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interesting thread ,thanks for sharing ,following your buying and selling activities alone provides intrigue ,and it is now interesting to see it all coming together , which console did you go for in the end ? ,please keep us up to date with progress ,we may even look forward to a show and tell on the east coast in the future , thanks
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Old 09 April 2019, 17:41   #17
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interesting thread ,thanks for sharing ,following your buying and selling activities alone provides intrigue ,and it is now interesting to see it all coming together , which console did you go for in the end ? ,please keep us up to date with progress ,we may even look forward to a show and tell on the east coast in the future , thanks


Thanks, yeah will keep updating

Went for an XS ribs double wide console, fitted the hatches so far with all electrics to follow.

Just about to book it in for flexi teak as well. Jobs on the list while I refit include re polishing all the stainless, will hopefully look pretty new and fresh when Iím finished

Well up for an east coast show and tell!
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Old 14 April 2019, 03:01   #18
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Hi all, so I need some advice please.

All engine cables are due to go into the sealed rear bench seat then inside the seat go under deck, coming up under the console. This is straight forward for the cluster of engine cables.

The hydraulic steering cable, fuel line and the cables for vhf/transducer/bilge/nav lights are all separate to the rear of the boat. My thoughts were to either:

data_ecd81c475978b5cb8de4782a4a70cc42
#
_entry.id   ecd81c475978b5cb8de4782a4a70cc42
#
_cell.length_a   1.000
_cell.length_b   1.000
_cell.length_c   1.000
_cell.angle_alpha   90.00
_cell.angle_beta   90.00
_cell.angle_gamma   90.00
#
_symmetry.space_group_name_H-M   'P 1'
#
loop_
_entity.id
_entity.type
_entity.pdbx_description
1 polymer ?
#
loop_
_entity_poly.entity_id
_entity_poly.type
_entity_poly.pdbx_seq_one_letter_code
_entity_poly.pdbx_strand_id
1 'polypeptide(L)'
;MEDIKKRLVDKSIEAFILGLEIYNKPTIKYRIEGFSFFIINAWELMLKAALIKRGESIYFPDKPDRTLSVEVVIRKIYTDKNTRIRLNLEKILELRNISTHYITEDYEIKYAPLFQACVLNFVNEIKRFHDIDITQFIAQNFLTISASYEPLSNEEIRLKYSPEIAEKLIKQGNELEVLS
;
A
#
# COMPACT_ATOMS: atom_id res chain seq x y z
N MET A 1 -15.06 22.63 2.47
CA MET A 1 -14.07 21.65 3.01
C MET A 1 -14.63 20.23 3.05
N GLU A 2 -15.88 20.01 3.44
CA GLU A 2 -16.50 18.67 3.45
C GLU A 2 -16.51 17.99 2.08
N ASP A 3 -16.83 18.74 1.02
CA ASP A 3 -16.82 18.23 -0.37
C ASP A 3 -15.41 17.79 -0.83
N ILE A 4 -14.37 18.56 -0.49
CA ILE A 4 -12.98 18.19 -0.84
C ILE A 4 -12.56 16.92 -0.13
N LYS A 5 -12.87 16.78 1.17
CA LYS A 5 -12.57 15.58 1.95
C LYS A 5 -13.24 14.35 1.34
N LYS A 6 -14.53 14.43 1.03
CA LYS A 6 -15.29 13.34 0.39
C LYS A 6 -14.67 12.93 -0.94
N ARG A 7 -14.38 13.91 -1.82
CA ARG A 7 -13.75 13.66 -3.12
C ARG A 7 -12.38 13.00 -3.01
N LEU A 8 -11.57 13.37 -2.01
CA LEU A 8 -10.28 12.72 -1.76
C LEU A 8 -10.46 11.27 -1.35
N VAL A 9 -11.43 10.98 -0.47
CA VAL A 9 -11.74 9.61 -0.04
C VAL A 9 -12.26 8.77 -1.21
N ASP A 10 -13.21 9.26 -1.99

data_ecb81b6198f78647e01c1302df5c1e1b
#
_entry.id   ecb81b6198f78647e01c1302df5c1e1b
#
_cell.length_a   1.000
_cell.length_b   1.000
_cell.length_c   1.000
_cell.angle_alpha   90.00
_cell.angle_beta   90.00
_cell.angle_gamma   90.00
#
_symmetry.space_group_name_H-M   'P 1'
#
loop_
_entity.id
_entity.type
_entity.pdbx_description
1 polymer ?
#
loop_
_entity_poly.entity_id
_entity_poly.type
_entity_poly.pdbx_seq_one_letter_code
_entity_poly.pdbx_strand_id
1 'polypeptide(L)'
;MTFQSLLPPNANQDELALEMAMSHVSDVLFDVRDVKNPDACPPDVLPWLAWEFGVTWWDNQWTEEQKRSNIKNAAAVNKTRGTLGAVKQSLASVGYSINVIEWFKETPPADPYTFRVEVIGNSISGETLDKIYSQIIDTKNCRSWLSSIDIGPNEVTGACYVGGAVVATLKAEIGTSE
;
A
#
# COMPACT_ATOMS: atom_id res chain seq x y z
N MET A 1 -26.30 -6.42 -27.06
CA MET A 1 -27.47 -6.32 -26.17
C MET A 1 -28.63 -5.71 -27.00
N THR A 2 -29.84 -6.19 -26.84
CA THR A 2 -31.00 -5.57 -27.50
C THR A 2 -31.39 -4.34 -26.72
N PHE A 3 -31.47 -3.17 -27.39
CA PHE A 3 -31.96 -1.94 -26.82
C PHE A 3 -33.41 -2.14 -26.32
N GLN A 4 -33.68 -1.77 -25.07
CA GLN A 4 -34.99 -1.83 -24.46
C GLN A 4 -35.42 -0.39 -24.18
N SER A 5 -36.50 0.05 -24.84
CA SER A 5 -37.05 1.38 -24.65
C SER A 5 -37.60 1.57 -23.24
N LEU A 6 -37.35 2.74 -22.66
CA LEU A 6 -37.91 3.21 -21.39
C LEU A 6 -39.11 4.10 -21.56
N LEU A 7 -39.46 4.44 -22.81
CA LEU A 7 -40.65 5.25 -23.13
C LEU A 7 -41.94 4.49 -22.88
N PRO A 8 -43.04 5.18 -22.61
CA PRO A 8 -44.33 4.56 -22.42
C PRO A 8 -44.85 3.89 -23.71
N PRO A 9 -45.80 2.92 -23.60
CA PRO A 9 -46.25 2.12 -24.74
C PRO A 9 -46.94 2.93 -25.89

A) run the aforementioned cables through small ducting, then through the right side of the rear bench using a witches hat, then having the fuel separator in the rear bench (battery also there and Optimax oil tank), will probably need to work out if the hydraulic feeding tube is long enough.

B) as above but using a cable gland with holes drilled for the aforementioned cables.

C) taking the aforementioned cables through a second under tack ducting from side of splashwell, sealing deck with witches hat, and having the fuel water separator in the console instead.

Iíll try draw a sketch if this helps. Thoughts on most water proof way of getting aforementioned cables into the side of rear bench seat?
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Old 14 April 2019, 03:31   #19
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Or combine a) and b) for something radical .... for gland and witches hat over the top... ducting carrying in cables to side of bench finishing at witches hat then cables through gland into side of bench seat ...
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Old 11 May 2019, 06:51   #20
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So started flo coat, need to finish this weekend but the rain means today is out - tomorrow looks clear.

Looking at the Humber logo, it seems to be missing the black letters with material exposed beneath, what would people suggest? Use of a small amount of hypalon paint to fill in the letters with black/ white? Or just a basic rubber paint?Click image for larger version